“The results reflect the diminished pull of city centers,” Irwin said. More people have jobs in suburban areas, or are telecommuting, and no longer have the need or desire to live close to the major cities, she explained.

While people are less interested in living in or near large cities, they are also being drawn out by natural amenities in rural areas, such as lakes, oceans, forests or mountains.

For example, in this study the researchers found less fragmented areas closer to the edge of Chesapeake Bay , suggesting an attraction to the coast.

Irwin said the study also found a link between sprawl and the building of roads and zoning regulations that require larger lot sizes. However, it was not possible to distinguish whether large-lot zoning and roads cause sprawl, or vice versa.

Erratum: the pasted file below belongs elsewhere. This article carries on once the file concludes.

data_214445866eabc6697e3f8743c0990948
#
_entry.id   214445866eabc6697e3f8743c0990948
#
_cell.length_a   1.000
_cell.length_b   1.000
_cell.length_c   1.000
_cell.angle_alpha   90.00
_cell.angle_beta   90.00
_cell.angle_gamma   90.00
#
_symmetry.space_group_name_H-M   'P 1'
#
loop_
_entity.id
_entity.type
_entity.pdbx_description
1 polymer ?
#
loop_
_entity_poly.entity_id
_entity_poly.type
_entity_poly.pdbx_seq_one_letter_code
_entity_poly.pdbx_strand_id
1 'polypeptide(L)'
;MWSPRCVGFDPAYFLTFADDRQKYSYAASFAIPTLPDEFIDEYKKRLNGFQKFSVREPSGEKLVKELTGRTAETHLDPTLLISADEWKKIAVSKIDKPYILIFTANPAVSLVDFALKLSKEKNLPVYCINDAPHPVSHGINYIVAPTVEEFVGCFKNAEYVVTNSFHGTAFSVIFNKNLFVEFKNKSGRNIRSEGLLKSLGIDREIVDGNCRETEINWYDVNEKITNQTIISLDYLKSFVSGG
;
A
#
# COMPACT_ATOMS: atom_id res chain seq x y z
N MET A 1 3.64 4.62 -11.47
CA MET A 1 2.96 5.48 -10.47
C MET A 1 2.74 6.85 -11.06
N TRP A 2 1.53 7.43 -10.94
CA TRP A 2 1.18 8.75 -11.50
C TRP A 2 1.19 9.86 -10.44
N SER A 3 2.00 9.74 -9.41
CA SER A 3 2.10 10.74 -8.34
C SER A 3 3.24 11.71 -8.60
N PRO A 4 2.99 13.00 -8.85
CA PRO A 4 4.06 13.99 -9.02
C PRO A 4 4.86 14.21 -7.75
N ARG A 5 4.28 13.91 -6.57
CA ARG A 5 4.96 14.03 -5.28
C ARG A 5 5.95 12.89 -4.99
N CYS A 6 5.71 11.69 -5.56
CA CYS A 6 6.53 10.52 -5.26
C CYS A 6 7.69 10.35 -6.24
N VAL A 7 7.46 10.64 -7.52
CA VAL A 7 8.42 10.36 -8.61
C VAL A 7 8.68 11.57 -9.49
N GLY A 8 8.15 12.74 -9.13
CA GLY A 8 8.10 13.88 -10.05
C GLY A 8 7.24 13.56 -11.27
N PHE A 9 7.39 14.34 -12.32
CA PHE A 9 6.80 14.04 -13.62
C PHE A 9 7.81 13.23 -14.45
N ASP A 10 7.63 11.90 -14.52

While this study was done only for the state of Maryland , Irwin said she would expect the results to be applicable to other states that have witnessed substantial urbanization.

“What's driving these fragmentation patterns in Maryland does not appear to be specific to Maryland ,” she said. “Exurban, low-density development has been well-documented across the United States .”

This research was supported by grants from NASA, the National Oceanic and Atmospheric Administration, National Science Foundation, U.S. Department of Agriculture and the U.S. Environmental Protection Agency.

Jeff Grabmeier | EurekAlert!
Further information:
http://www.osu.edu

More articles from Ecology, The Environment and Conservation:

nachricht Robotic fish to replace animal testing
17.06.2019 | Otto-von-Guericke-Universität Magdeburg

nachricht Marine oil snow
12.06.2019 | University of Delaware

All articles from Ecology, The Environment and Conservation >>>